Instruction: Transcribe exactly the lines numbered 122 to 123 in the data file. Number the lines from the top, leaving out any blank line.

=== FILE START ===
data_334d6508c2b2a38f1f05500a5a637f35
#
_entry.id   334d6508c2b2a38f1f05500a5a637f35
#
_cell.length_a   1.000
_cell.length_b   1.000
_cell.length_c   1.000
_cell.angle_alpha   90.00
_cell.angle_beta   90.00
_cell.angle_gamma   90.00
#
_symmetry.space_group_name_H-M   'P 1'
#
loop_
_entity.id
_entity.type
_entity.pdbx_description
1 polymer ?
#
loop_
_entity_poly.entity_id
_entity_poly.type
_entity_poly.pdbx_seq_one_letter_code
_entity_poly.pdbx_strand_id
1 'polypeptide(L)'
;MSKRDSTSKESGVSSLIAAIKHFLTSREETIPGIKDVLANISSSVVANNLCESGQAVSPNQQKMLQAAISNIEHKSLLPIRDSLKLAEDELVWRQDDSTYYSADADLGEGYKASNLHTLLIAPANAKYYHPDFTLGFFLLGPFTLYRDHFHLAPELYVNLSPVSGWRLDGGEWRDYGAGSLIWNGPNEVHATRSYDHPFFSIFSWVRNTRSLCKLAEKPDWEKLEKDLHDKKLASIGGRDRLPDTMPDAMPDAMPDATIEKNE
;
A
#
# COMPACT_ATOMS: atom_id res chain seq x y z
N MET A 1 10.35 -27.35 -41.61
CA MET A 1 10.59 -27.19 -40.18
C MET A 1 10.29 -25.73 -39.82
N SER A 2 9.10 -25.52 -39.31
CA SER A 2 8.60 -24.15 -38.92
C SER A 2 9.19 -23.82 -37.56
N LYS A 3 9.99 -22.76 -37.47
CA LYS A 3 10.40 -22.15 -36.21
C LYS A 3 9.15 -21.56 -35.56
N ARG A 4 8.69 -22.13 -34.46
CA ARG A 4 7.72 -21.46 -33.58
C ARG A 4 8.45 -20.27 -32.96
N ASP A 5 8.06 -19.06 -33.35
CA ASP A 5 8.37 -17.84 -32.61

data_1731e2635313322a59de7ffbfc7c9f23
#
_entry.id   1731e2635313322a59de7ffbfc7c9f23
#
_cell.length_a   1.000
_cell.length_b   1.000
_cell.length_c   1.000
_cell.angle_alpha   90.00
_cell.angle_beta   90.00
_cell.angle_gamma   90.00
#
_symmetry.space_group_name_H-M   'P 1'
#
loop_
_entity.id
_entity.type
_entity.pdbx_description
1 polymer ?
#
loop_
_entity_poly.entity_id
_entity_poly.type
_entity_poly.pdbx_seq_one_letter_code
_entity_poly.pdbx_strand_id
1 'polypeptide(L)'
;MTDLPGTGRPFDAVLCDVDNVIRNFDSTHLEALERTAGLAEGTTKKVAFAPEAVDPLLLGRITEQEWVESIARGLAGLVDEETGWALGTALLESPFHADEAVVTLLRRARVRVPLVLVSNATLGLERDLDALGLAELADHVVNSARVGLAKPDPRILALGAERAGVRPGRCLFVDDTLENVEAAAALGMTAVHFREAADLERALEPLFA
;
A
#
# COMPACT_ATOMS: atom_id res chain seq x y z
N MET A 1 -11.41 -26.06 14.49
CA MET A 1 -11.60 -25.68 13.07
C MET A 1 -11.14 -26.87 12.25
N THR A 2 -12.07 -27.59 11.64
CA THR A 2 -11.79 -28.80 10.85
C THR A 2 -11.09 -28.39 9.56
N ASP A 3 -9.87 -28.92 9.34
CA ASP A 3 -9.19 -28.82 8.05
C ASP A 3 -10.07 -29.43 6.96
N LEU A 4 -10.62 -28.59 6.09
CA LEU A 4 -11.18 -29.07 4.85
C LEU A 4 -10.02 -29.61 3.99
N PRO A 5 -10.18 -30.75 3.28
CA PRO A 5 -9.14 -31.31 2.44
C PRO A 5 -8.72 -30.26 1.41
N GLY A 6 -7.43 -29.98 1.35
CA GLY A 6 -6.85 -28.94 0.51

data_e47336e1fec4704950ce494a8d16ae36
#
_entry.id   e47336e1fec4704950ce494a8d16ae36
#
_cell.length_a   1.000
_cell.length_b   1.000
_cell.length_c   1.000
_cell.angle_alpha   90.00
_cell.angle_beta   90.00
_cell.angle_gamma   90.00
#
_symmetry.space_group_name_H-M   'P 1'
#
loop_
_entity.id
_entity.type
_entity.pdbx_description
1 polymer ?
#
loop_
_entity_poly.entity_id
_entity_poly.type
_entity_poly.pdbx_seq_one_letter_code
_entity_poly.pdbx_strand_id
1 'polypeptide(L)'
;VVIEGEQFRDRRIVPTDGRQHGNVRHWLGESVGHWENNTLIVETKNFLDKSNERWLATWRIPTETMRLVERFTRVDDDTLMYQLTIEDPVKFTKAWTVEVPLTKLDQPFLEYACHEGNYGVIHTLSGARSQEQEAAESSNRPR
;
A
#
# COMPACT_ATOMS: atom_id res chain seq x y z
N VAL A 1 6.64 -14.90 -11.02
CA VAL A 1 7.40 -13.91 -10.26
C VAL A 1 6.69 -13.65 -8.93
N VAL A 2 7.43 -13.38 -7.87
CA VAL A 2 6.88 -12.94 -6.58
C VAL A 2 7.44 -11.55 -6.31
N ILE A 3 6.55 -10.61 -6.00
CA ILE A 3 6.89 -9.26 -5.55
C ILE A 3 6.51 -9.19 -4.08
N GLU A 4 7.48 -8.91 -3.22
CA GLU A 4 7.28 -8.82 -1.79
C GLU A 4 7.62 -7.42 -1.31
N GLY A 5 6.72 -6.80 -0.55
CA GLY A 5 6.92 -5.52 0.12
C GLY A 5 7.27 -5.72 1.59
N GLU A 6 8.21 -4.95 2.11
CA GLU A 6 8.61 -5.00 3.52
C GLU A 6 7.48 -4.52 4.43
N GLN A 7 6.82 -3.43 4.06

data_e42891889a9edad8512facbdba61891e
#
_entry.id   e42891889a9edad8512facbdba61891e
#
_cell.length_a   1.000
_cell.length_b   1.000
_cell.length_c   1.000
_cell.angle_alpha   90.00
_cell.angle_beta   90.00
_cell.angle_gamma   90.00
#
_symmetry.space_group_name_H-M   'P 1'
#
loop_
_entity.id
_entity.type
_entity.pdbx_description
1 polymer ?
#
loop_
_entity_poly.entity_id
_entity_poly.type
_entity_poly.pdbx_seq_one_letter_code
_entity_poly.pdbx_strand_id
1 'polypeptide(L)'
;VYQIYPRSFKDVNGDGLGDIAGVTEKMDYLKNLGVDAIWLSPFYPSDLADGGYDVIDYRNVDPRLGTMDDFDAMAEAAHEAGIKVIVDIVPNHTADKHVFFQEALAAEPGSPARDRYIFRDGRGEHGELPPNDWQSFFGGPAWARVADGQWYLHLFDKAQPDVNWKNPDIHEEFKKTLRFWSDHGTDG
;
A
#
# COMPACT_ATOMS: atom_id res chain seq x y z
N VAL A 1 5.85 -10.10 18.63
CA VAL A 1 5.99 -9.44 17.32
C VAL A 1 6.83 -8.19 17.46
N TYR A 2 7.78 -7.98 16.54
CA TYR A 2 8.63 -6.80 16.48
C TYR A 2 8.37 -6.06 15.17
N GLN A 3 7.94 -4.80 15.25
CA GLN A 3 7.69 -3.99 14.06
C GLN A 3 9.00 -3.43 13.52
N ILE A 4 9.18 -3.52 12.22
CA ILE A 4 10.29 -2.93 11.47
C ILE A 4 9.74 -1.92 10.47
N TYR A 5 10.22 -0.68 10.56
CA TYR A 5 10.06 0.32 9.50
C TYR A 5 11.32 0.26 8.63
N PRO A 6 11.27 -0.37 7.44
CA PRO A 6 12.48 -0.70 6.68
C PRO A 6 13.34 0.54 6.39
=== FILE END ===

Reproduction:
N VAL A 1 6.64 -14.90 -11.02
CA VAL A 1 7.40 -13.91 -10.26